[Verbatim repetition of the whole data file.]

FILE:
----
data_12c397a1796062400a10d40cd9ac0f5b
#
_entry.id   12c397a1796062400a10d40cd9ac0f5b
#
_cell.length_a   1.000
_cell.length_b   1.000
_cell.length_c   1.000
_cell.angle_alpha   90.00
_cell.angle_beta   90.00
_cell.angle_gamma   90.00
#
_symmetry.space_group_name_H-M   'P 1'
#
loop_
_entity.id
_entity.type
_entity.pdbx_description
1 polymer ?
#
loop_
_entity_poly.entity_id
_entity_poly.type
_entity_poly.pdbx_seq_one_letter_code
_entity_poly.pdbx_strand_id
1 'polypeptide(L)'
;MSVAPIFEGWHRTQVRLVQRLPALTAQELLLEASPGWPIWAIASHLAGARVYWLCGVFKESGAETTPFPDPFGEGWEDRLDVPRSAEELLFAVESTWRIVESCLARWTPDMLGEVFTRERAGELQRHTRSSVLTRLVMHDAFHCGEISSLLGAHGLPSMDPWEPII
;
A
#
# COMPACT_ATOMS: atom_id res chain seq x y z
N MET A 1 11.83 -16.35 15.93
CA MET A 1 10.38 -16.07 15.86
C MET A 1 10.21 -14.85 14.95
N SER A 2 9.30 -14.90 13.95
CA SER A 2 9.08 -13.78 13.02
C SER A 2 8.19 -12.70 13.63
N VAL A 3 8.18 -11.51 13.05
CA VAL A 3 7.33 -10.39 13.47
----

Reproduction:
data_12c397a1796062400a10d40cd9ac0f5b
#
_entry.id   12c397a1796062400a10d40cd9ac0f5b
#
_cell.length_a   1.000
_cell.length_b   1.000
_cell.length_c   1.000
_cell.angle_alpha   90.00
_cell.angle_beta   90.00
_cell.angle_gamma   90.00
#
_symmetry.space_group_name_H-M   'P 1'
#
loop_
_entity.id
_entity.type
_entity.pdbx_description
1 polymer ?
#
loop_
_entity_poly.entity_id
_entity_poly.type
_entity_poly.pdbx_seq_one_letter_code
_entity_poly.pdbx_strand_id
1 'polypeptide(L)'
;MSVAPIFEGWHRTQVRLVQRLPALTAQELLLEASPGWPIWAIASHLAGARVYWLCGVFKESGAETTPFPDPFGEGWEDRLDVPRSAEELLFAVESTWRIVESCLARWTPDMLGEVFTRERAGELQRHTRSSVLTRLVMHDAFHCGEISSLLGAHGLPSMDPWEPII
;
A
#
# COMPACT_ATOMS: atom_id res chain seq x y z
N MET A 1 11.83 -16.35 15.93
CA MET A 1 10.38 -16.07 15.86
C MET A 1 10.21 -14.85 14.95
N SER A 2 9.30 -14.90 13.95
CA SER A 2 9.08 -13.78 13.02
C SER A 2 8.19 -12.70 13.63
N VAL A 3 8.18 -11.51 13.05
CA VAL A 3 7.33 -10.39 13.47